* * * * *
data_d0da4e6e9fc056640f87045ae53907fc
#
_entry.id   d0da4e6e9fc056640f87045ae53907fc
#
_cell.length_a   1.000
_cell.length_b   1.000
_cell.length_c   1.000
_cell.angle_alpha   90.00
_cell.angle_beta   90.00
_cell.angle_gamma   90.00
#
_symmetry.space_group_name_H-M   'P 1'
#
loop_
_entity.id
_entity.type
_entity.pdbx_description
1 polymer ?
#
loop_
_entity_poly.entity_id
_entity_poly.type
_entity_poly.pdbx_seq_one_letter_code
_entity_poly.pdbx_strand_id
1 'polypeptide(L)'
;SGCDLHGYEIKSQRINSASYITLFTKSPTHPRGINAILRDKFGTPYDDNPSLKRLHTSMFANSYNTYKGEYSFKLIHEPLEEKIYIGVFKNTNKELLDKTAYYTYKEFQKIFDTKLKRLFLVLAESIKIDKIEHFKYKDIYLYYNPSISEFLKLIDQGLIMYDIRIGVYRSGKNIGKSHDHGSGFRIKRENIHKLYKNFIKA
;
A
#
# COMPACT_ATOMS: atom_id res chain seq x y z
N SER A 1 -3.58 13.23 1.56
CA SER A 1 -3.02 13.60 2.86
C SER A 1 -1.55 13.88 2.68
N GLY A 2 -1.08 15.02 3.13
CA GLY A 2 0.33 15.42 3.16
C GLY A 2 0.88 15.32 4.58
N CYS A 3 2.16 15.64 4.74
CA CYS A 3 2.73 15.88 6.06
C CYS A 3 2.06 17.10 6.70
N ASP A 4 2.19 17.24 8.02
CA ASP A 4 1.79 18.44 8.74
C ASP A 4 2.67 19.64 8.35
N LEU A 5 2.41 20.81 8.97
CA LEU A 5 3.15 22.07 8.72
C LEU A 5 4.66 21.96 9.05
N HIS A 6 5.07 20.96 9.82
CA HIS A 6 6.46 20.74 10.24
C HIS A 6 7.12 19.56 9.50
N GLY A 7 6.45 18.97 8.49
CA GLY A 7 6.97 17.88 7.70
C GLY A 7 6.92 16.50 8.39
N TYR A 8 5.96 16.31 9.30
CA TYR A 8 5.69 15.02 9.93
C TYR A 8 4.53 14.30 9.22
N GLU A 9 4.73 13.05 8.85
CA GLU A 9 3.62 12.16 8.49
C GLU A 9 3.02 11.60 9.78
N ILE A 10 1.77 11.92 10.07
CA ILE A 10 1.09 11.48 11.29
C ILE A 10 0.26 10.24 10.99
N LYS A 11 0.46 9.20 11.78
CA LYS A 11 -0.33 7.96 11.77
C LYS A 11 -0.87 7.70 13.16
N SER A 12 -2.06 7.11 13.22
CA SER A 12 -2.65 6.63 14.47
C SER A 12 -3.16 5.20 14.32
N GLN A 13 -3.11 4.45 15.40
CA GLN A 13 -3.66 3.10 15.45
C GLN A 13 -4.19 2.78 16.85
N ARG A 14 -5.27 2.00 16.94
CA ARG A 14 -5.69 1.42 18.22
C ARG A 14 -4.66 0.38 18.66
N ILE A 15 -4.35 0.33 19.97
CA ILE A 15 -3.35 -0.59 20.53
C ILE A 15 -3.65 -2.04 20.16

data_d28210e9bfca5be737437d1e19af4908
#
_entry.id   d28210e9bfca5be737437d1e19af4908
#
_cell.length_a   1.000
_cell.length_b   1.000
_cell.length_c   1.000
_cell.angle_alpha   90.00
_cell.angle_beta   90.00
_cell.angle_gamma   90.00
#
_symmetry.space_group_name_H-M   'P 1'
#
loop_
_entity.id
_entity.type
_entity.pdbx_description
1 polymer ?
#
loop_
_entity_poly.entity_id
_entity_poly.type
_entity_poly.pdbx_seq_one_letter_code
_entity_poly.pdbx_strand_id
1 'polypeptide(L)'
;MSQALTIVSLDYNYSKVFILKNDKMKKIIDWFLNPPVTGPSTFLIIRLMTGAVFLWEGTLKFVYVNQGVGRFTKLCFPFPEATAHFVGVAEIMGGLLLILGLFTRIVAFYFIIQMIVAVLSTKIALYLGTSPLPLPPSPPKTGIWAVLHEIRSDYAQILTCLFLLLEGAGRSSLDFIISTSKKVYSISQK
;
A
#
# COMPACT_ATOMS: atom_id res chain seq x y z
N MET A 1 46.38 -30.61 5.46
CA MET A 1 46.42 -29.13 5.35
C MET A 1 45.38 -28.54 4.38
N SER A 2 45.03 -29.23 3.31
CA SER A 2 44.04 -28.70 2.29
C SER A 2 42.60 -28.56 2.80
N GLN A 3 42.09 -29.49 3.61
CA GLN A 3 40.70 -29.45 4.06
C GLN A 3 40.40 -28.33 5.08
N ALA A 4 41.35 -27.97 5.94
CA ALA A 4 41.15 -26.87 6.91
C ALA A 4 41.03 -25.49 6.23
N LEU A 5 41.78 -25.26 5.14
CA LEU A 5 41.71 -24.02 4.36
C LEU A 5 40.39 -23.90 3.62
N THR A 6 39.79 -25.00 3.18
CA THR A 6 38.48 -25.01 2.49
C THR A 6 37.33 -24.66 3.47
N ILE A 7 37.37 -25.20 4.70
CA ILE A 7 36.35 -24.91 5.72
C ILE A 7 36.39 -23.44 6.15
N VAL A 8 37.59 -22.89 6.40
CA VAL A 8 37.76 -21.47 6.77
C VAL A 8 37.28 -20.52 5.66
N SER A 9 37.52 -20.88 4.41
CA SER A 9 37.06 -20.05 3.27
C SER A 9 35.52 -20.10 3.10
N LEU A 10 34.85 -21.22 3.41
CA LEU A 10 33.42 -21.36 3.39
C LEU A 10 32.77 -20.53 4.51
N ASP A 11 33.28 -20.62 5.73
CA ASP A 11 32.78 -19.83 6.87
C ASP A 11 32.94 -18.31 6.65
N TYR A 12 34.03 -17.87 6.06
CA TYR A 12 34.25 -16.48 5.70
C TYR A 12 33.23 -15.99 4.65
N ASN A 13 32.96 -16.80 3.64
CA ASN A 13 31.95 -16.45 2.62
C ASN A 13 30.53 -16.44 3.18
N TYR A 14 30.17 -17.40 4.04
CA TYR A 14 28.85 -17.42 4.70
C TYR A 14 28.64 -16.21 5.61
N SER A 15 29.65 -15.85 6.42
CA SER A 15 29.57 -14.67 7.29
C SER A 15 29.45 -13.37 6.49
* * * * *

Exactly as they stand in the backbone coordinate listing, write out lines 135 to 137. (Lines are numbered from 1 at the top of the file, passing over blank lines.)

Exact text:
C LEU A 10 32.77 -20.53 4.51
N ASP A 11 33.28 -20.62 5.73
CA ASP A 11 32.78 -19.83 6.87